As for tweeters 2khz is about the lowest frequency in a two way, and in a 3 way system, 450- 500 hz for midrange and 5 Khz is the recommended crossover point for its tweeter.  

Edited by stereo coffee

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3 minutes ago, stereo coffee said:

No not necessarily proportional to speaker size, when Edgar Villchurs acoustic suspension principle is used, outstanding results can be obtained from modest cabinet size. As shown here 35 Hz +-5db   http://0339436.netsolhost.com/WordPress/gs401-speaker/

using 2x 8 inch drivers.

2x8 inch is a lot of surface area. There's nothing small about that.

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2 hours ago, RoHo said:

We all know the audio spectrum is from 20Hz-20kHz.  I think it is a common understanding that for true, high fidelity reproduction the speakers/room should be capable of reproducing down to around 20-30Hz, though few can.  Most people would accept the compromise of less bass extension against the gains in speaker size and cost.    But we accept this is a compromise as we are trading off that "full-range" ideal.   

So I was thinking about the music I listen to - rock, folk, blues, country.  The lowest fundamental tone is the 42Hz from the bass guitar.  Maybe a kick-drum thud will be around that also.  But what else?  Dunno.  So would a speaker that is, say, 3 dB down at 40Hz be indistinguishable with my music to a "full range" speaker?

Sure, if you listen to large-scale classical, pipe organ or electronic music there is significant content in the lowest octave.  But for the large number of us who don't, is there anything to be gained by having a speaker that is flat to 25Hz?

Rod

 

Thinking about the bits I highlighted above, I would agree that you don't need it to enjoy that type of music.  In fact in many situations that's all you get - say in most cars for example, but you still enjoy the music. I would not say it is indistinguishable, but you can get a reasonable hifi experience that's enjoyable from smaller speakers. 

 

What that added extension gives you is a bit more realism and excitement - like when a double bass is really thumping. Another example - the other night when I was listening to Bernstein's version of West Side story studio recording (with Jose and Kiri), there was a gunshot near the end, that made me jump in surprise.  It would not have sounded so surprising without that lower frequency pulse I suspect.

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Agreed, but working in tandem too, as one driver moves in the other moves out - they can fit in modest sized cabinets like gales 401, which is heavy at some 56kg each, but domestically fits in well, dare I say reasonably high WAF and very satisfying with audio, as many have found.    

 

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@RoHo

 

Not  exactly sure how low you may want to go. But after having the ability to have a system that’s not only flat to less than 18hz but plays about 3-4db louder down there.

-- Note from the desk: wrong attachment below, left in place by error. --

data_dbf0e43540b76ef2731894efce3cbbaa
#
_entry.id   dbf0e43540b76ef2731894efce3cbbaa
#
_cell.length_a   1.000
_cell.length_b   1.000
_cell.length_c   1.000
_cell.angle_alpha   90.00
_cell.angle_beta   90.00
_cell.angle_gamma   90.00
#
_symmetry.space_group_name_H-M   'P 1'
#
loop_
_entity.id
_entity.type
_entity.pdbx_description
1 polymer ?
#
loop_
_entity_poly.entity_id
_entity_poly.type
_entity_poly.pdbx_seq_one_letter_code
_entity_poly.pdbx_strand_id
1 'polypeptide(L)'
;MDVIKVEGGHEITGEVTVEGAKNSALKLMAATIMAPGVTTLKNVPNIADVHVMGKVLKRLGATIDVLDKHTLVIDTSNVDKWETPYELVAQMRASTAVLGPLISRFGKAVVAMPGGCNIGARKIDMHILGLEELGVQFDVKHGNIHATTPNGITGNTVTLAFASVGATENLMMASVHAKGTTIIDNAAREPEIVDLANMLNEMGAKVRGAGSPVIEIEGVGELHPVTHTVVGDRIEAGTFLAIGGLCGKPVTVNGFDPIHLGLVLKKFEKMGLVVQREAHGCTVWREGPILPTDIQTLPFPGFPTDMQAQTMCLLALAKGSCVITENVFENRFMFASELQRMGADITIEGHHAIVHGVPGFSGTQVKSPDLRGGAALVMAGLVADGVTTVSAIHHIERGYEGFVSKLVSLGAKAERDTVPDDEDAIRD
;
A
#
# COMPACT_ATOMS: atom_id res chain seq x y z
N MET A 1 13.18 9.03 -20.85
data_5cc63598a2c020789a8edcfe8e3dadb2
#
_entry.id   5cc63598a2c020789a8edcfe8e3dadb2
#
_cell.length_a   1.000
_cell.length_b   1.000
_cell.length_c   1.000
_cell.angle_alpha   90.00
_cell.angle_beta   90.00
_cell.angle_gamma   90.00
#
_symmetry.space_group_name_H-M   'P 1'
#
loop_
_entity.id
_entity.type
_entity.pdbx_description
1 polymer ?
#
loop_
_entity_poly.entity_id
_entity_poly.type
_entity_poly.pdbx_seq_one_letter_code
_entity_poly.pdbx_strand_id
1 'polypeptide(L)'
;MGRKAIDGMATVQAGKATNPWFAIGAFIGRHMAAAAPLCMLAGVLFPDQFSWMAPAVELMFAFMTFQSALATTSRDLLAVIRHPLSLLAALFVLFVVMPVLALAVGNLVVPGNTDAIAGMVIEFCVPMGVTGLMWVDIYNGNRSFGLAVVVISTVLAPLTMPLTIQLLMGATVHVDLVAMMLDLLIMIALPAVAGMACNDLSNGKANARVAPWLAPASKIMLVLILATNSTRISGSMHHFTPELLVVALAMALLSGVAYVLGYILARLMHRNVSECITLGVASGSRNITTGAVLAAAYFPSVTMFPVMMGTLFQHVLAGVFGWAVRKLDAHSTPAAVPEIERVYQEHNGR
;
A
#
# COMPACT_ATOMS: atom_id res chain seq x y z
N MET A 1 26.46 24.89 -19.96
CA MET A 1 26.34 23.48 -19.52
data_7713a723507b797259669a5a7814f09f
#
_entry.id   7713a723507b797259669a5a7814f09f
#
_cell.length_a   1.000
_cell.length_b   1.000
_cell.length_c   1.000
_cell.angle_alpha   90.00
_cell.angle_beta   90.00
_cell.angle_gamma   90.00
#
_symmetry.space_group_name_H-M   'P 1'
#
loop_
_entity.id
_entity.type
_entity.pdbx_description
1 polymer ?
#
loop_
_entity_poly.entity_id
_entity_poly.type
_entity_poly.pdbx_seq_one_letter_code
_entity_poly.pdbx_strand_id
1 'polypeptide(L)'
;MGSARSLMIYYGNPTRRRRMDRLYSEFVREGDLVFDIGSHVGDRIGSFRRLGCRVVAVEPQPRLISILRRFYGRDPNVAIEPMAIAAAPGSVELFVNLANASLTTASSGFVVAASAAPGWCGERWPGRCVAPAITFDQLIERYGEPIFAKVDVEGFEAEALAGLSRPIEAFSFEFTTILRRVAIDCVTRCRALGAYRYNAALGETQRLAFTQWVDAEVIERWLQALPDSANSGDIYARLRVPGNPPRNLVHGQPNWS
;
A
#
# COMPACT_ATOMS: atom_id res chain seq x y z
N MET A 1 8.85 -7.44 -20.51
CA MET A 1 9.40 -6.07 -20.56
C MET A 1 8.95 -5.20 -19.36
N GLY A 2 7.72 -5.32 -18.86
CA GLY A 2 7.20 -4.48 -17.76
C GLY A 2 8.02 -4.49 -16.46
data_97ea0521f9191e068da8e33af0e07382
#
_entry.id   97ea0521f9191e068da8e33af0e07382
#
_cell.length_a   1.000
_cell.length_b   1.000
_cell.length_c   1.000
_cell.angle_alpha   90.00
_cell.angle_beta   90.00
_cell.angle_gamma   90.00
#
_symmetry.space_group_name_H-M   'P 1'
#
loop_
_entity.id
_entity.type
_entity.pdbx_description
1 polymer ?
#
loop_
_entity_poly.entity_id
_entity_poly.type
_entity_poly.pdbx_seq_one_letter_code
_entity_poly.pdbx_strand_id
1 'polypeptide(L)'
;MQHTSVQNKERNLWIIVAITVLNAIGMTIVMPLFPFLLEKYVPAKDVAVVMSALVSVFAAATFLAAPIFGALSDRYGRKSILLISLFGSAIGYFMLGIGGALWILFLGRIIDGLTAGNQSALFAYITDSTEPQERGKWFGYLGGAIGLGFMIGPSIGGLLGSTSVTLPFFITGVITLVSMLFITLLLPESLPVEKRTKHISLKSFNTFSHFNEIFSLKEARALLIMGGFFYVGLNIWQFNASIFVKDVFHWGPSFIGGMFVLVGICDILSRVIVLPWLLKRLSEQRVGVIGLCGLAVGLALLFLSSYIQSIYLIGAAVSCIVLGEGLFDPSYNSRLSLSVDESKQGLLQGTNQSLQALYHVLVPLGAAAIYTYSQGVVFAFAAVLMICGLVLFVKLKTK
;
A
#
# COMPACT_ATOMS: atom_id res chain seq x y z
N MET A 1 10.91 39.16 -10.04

All I can say that it’s wonderful.

You’d be amazed at what content there is down low. Though I have not measured how low I’m getting music/bass , I’m certainly left wanting when I it’s missing on other setups.

But 8x12” long travel linear subs are wonderful with the headroom available.

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Here are my fronts vs my subwoofer. They both go down to 25 - 28hz at audible level. Anything lower, just makes it boomy and rattles things unnecessary.

I would take quality somewhat low bass extension vs meh lower bass extension. 25 -28hz is good enough for almost everything in home theatre.

 

 

Red is uncorrected, Black is target, green is corrected.

1207599839_ScreenShot2020-05-22at1_45_56pm.thumb.png.92b62c94b5c9658a5b3c58d98ad41d56.png344682178_ScreenShot2020-05-22at1_45_47pm.thumb.png.02a4740529dd84d943da706358c12bd7.png923741958_ScreenShot2020-05-22at1_46_05pm.thumb.png.7fb7299a830ed9a224bbf13ad8639323.png

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Posted (edited)

I thought I would open up a rock song with Audacity and am surprised to find as much frequency roll off from about 50Hz down.

 

1.jpg

2.jpg

 

Also on a separate note, much has been mentioned about the "house curve".
For a while I've held the opinion that much of the "house curve" already ends up in the typical mix\master as I think this shows.

Edited by Satanica

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Here's a bit of a guide to which instruments might utilise the extra footroom.

Bass drum doesn't 'kick' in until about 50Hz!

Action movie LF effects would be down there with the Pipe organ I expect.

main_chart.jpg

Legend.jpg

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Low frequencies brings out any weaknesses of a system as it is especially dependant on the room and the acoustic treatment. A 20hz wave is 17m~ making rooms very problematic to treat without giving up functionality/space/aesthetics. Even just the dimensions of a room would make it very poor for bass, like when room modes are stacked together making it impossible to treat. Untreated/ringing bass just sounds horrible.